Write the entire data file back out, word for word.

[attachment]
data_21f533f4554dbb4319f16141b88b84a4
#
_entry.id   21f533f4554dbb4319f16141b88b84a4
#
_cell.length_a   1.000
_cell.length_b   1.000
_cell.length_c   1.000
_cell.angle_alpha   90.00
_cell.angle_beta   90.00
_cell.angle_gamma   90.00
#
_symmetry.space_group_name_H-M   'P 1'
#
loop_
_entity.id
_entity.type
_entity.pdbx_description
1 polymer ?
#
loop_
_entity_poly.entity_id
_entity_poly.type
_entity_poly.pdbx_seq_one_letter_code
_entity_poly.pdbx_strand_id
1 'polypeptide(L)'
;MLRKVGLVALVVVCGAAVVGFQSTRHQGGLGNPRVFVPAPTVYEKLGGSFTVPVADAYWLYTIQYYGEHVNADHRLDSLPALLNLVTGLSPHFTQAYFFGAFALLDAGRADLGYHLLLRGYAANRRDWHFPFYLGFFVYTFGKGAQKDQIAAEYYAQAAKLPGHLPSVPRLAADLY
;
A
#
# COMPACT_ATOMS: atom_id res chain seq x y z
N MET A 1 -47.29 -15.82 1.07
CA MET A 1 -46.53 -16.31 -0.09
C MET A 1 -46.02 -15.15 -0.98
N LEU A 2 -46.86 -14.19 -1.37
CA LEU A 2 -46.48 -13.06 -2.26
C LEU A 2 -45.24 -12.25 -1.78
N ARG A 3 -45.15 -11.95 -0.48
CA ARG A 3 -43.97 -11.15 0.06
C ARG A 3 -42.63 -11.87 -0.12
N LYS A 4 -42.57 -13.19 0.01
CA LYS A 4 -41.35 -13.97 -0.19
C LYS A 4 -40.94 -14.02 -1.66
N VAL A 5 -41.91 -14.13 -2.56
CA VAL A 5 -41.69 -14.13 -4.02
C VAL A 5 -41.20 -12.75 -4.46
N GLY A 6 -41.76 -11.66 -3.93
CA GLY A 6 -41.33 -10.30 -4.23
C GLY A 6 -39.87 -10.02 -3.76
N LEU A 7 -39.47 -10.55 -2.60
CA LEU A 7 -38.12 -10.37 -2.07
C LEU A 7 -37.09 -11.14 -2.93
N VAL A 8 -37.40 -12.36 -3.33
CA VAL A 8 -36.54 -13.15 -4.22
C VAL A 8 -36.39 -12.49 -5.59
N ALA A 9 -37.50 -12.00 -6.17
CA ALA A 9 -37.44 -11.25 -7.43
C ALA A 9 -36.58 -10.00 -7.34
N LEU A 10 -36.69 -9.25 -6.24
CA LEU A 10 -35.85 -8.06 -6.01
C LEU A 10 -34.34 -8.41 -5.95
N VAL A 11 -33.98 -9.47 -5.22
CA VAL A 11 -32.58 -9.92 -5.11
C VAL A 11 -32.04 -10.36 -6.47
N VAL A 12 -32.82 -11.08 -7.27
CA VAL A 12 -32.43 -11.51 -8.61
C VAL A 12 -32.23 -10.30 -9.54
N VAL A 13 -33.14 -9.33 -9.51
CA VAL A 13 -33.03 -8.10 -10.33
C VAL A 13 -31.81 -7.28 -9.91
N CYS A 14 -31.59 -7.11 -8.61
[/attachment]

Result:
data_21f533f4554dbb4319f16141b88b84a4
#
_entry.id   21f533f4554dbb4319f16141b88b84a4
#
_cell.length_a   1.000
_cell.length_b   1.000
_cell.length_c   1.000
_cell.angle_alpha   90.00
_cell.angle_beta   90.00
_cell.angle_gamma   90.00
#
_symmetry.space_group_name_H-M   'P 1'
#
loop_
_entity.id
_entity.type
_entity.pdbx_description
1 polymer ?
#
loop_
_entity_poly.entity_id
_entity_poly.type
_entity_poly.pdbx_seq_one_letter_code
_entity_poly.pdbx_strand_id
1 'polypeptide(L)'
;MLRKVGLVALVVVCGAAVVGFQSTRHQGGLGNPRVFVPAPTVYEKLGGSFTVPVADAYWLYTIQYYGEHVNADHRLDSLPALLNLVTGLSPHFTQAYFFGAFALLDAGRADLGYHLLLRGYAANRRDWHFPFYLGFFVYTFGKGAQKDQIAAEYYAQAAKLPGHLPSVPRLAADLY
;
A
#
# COMPACT_ATOMS: atom_id res chain seq x y z
N MET A 1 -47.29 -15.82 1.07
CA MET A 1 -46.53 -16.31 -0.09
C MET A 1 -46.02 -15.15 -0.98
N LEU A 2 -46.86 -14.19 -1.37
CA LEU A 2 -46.48 -13.06 -2.26
C LEU A 2 -45.24 -12.25 -1.78
N ARG A 3 -45.15 -11.95 -0.48
CA ARG A 3 -43.97 -11.15 0.06
C ARG A 3 -42.63 -11.87 -0.12
N LYS A 4 -42.57 -13.19 0.01
CA LYS A 4 -41.35 -13.97 -0.19
C LYS A 4 -40.94 -14.02 -1.66
N VAL A 5 -41.91 -14.13 -2.56
CA VAL A 5 -41.69 -14.13 -4.02
C VAL A 5 -41.20 -12.75 -4.46
N GLY A 6 -41.76 -11.66 -3.93
CA GLY A 6 -41.33 -10.30 -4.23
C GLY A 6 -39.87 -10.02 -3.76
N LEU A 7 -39.47 -10.55 -2.60
CA LEU A 7 -38.12 -10.37 -2.07
C LEU A 7 -37.09 -11.14 -2.93
N VAL A 8 -37.40 -12.36 -3.33
CA VAL A 8 -36.54 -13.15 -4.22
C VAL A 8 -36.39 -12.49 -5.59
N ALA A 9 -37.50 -12.00 -6.17
CA ALA A 9 -37.44 -11.25 -7.43
C ALA A 9 -36.58 -10.00 -7.34
N LEU A 10 -36.69 -9.25 -6.24
CA LEU A 10 -35.85 -8.06 -6.01
C LEU A 10 -34.34 -8.41 -5.95
N VAL A 11 -33.98 -9.47 -5.22
CA VAL A 11 -32.58 -9.92 -5.11
C VAL A 11 -32.04 -10.36 -6.47
N VAL A 12 -32.82 -11.08 -7.27
CA VAL A 12 -32.43 -11.51 -8.61
C VAL A 12 -32.23 -10.30 -9.54
N VAL A 13 -33.14 -9.33 -9.51
CA VAL A 13 -33.03 -8.10 -10.33
C VAL A 13 -31.81 -7.28 -9.91
N CYS A 14 -31.59 -7.11 -8.61